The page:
In our last post, we explored the various benefits of evidence-based physical therapy. In recent years, physical therapy has seen great advancements in approaches to evidence-based care. Optimizing therapy for better outcomes requires new innovations, new tools, and new sources of objective data. Continue reading “New Advancements in Evidence-Based Physical Therapy”
In physical therapy, accuracy, and consistency are of the utmost importance. To be effective, therapists tailor each PT program to the needs of a given patient. Those needs, of course, vary widely. Still, most situations that require PT can be grouped into existing categories with corresponding PT programs. And one of the key ways that many of today’s practices are ensuring consistency and efficacy is by basing therapy on authoritative information. Continue reading “Evidence-Based Physical Therapy – What You Need to Know”
It’s important to maintain exercise, especially as you age. As physical therapists, you may be seeing more active seniors looking to stay fit after injuries or orthopedic surgery.
But active seniors who are keen on keeping their bodies fit may be signing up for gym classes or doing routines that are no longer safe. Think of all those Zumba classes or senior weight training classes. Who knows if the instructors are aware of their medical conditions and past injuries.
This can lead to serious injury. Continue reading “Do Active Seniors Need A Personal Trainer Or Physical Therapist?”
On average, someone has a stroke every 40 seconds in the United States. It’s the third leading cause of long-term disability, and the path to rehabilitation can be an arduous one. Question is, when a stroke hits home, what happens next? Continue reading “An Introduction to Stroke Rehabilitation”
This year’s NCAA Basketball Championships are over, and what a tournament it was. At the end of all the March Madness, it was the Villanova Wildcats that prevailed for men’s basketball and Notre Dame for women’s basketball—each team winning their second title. Continue reading “March Madness is Over – Here’s 3 Common Basketball Injuries (and How to Avoid Them)”
The American Cancer Society estimates that in 2017, over 400,000 people will have died from the four major cancer types (lung, breast, colon/rectum, prostate) in the United States alone. It’s a sobering statistic, to say the least, enough to give any person pause—no matter their walk of life.
Whether you’ve had personal or indirect experience with this wretched and challenging disease, you likely share a sentiment common to most people: cancer is a terrible trial to be avoided at all costs. So, what can are some simple things we do on a daily basis to help prevent cancer? And in the unfortunate cases where cancer does enter our lives, what can we do to help beat the disease and move on with our lives?
There are a lot of ways to express your love on February 14. But let’s face it: getting six-pack abs for Valentine’s Day probably isn’t going to happen. And that’s okay! Because V-day is about more than looking good—it’s about spending quality time with the one you love. That’s what they really want! So, instead of six-pack abs, think long-term health. Staying healthy is the best way to guarantee that you and your boo continue to spend quality time together for a long time to come.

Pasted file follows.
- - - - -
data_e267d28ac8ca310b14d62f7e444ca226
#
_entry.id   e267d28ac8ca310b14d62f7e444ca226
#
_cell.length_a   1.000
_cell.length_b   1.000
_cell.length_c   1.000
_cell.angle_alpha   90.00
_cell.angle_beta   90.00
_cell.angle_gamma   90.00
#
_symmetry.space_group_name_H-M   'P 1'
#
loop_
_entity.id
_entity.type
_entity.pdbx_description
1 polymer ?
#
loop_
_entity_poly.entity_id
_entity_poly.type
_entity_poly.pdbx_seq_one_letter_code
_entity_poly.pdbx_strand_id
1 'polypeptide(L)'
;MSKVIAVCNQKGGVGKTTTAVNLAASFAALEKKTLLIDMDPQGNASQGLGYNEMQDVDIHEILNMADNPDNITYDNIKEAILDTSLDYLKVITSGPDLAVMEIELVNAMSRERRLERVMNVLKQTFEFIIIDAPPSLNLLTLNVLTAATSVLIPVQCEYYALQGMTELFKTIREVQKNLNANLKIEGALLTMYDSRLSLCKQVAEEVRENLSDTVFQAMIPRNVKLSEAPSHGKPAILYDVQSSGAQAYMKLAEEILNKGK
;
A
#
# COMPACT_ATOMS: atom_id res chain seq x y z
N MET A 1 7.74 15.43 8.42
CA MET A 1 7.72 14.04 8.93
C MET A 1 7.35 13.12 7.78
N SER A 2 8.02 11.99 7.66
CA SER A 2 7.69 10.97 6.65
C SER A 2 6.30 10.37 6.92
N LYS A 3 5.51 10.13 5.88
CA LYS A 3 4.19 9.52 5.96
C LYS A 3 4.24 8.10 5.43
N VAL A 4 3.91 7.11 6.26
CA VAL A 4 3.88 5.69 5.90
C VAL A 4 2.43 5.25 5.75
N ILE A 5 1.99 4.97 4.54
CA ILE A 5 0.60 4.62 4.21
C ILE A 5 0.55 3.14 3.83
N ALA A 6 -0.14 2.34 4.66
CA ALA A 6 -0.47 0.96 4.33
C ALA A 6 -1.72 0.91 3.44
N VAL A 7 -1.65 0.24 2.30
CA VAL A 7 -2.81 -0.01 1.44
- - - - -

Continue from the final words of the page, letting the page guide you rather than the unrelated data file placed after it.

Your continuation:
Don’t worry, you don’t have to run five miles a day or sign up for boxing classes (though those things would certainly help). Just focus on the four tips below and you’ll be well on your way. Continue reading “How to Get Healthy for Valentine’s Day”
There’s no question that exercise has a positive impact on patients living with Parkinson’s Disease (PD). It’s been shown to slow the progress of tremors, improve balance and mobility, and allow for the continuation of daily activities. Beyond PD-specific symptom management, though, lies the significant impact exercise can have on the more intangible—but very real—aspects of living with PD, things like depression, memory loss, and low self-esteem.
The good news is that nearly any exercise that doesn’t increase injury risk is open to people living with PD. This can mean anything from walking to Tai Chi, cycling to swimming, or even yoga. Recently, there’s even several boxing gyms just for patients with PD cropping up across the country.
So, no matter the patient’s preferences, the options are there. Continue reading “Unloading to Treat the Symptoms of Parkinson’s Disease”
It’s the beginning of a new year, and everyone is talking about healthy resolutions. We see it in blog posts, Instagram stories, lengthy Facebook rants—this is the year I’m going to eat better. And what a fine resolution to make! The merits of making resolutions (or the decision to publicize them on social media!) aside, we’d like to help our readers achieve better nutrition by understanding some of the ways nutrition affects everyday life. Continue reading “How Nutrition Affects Everyday Life”
Sometimes the topic of health can feel like the elephant in the room, especially around the family. Reminders to go to the dentist every six months, or to always get a yearly check-up at the physician—it all tends to feel like nagging after a while. And talking about sensitive topics like reproductive health, caregiving, and how to handle death can be downright uncomfortable. So, what do we do instead?
Avoid these topics completely, of course!
But sharing knowledge, establishing expectations, and having a plan can be crucial to properly managing all the health issues that might crop up in a family along the way. Though it won’t always be easy or comfortable, there are certain topics that every family should discuss, and there are some good strategies that can help any family discuss these matters in a productive way. Continue reading “How to Make Health a Family Discussion”